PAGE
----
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China on Droids

Yes, Apple launched the iPhone in China. The market, however, is droids: about 300 million are in use (and another 400 million have been exported). What are the implications for the domestic market, and for global markets?

First, there are gains from specialization and riding down the learning curve (a 1950s Boston Consulting Group discovery). The specialization in turn comes from standardization of core features. Prices help: $40-$100, with new model turnaround times under 3 months from launch to sale. There are China-specific feature sets, such as not having GPS [allowing a lower cost], while accepting dual SIMS [one for work, one for personal … and maybe another couple cards that can be swapped to avoid roaming charges if you visit another part of China].

So … will this huge base allow Chinese firms to eventually dominate global phone markets? In one sense they already do: while the iPhone may be engineered in the US and use imported screens and specialty chips, the assembly itself is all China. As pieces get localized, the ability to tweak or eliminate components for lower cost or different functionality will increase. With rapid life cycles, patents aren’t necessarily a barrier, either, as it may not make commercial sense to file when the technology will be obsolete before the approval process wends its course.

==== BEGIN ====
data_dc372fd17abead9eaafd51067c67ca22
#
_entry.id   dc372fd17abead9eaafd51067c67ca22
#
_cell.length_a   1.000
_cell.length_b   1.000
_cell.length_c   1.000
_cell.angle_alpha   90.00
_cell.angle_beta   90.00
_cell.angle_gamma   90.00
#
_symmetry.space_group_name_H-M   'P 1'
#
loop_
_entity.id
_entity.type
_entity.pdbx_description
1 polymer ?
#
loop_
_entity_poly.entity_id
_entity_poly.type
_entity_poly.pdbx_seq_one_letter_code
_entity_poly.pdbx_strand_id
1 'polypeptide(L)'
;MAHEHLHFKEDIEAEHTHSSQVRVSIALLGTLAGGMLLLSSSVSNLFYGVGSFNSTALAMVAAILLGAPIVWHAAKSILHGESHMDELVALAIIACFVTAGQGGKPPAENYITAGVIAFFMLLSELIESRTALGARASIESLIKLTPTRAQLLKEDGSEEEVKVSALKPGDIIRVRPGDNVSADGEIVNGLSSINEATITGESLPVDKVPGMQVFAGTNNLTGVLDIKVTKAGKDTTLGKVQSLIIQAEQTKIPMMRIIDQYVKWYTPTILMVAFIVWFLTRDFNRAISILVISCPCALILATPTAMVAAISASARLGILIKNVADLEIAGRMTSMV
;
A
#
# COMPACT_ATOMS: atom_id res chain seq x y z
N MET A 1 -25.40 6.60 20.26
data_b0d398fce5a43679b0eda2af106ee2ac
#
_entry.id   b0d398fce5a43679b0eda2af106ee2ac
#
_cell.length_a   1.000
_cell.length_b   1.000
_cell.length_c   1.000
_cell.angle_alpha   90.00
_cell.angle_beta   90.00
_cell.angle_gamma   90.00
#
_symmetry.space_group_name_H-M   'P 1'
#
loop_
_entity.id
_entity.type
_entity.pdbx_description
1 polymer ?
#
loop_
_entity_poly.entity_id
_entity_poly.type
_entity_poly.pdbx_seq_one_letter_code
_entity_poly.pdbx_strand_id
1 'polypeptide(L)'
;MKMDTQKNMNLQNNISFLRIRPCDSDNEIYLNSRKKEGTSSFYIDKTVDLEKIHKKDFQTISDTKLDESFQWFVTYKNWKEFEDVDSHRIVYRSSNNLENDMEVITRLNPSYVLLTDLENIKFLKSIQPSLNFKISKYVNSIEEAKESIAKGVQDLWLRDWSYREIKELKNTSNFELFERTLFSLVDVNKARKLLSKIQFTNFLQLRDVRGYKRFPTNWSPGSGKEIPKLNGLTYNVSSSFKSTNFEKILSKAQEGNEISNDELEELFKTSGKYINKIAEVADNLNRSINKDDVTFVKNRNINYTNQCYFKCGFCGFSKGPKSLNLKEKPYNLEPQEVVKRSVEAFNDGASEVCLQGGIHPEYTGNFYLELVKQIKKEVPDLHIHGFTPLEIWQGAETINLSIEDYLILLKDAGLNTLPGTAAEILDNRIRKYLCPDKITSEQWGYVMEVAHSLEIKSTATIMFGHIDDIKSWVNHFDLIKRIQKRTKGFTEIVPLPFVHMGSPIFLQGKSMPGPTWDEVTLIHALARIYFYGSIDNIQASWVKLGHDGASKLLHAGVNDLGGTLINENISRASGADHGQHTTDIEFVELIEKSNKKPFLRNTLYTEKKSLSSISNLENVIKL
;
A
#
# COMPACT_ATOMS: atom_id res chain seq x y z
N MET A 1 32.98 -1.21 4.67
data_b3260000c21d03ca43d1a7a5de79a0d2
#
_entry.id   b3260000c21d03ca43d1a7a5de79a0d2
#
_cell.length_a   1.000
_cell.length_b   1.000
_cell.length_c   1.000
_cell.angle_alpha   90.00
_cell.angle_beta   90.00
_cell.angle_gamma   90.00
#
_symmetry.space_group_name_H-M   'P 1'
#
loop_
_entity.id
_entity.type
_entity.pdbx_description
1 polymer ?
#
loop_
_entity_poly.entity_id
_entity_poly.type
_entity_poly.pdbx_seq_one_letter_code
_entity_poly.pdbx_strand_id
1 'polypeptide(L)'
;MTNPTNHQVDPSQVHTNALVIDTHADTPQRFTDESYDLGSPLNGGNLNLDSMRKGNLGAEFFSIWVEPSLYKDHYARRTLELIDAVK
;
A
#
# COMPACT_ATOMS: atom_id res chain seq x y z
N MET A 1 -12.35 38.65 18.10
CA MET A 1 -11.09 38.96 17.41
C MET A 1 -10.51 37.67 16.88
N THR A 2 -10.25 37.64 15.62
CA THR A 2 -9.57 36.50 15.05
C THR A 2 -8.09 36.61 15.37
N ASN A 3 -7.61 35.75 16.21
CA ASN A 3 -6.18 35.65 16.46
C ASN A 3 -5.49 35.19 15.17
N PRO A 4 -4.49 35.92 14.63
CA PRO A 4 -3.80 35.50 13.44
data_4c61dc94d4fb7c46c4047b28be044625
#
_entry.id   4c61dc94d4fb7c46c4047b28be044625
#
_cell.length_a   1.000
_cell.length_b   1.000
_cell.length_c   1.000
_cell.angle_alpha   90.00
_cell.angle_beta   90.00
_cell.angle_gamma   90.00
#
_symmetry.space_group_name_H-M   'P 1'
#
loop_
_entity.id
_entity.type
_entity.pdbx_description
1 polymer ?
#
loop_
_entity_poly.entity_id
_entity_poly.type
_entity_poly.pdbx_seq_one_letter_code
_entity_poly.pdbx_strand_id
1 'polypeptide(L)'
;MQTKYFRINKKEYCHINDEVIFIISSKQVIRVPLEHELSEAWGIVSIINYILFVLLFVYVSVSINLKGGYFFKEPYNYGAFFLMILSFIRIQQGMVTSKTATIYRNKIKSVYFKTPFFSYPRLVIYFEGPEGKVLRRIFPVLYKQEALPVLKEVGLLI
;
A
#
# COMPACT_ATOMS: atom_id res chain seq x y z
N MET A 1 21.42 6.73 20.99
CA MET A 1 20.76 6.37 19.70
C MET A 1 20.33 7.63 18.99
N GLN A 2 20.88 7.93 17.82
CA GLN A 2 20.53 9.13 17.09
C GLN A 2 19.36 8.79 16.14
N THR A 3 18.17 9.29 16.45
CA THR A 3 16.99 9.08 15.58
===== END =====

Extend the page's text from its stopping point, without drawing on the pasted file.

From the perspective of Industrial Organization, what is the nature of competition? In this case it strikes me as a story of (i) standard product differentiation, a range of products and price points, (ii) a willingness to customize, combined with (iii) a “standards” game played in the background, that enables manufacturers to do their thing. Now do those who create the standard benefit? At the moment that is not clear.

For more details see the Shenzhen Market Guide; thanks to an initial link, “Shenzhen Notes” by Tyler Cowen on his Marginal Revolution blog.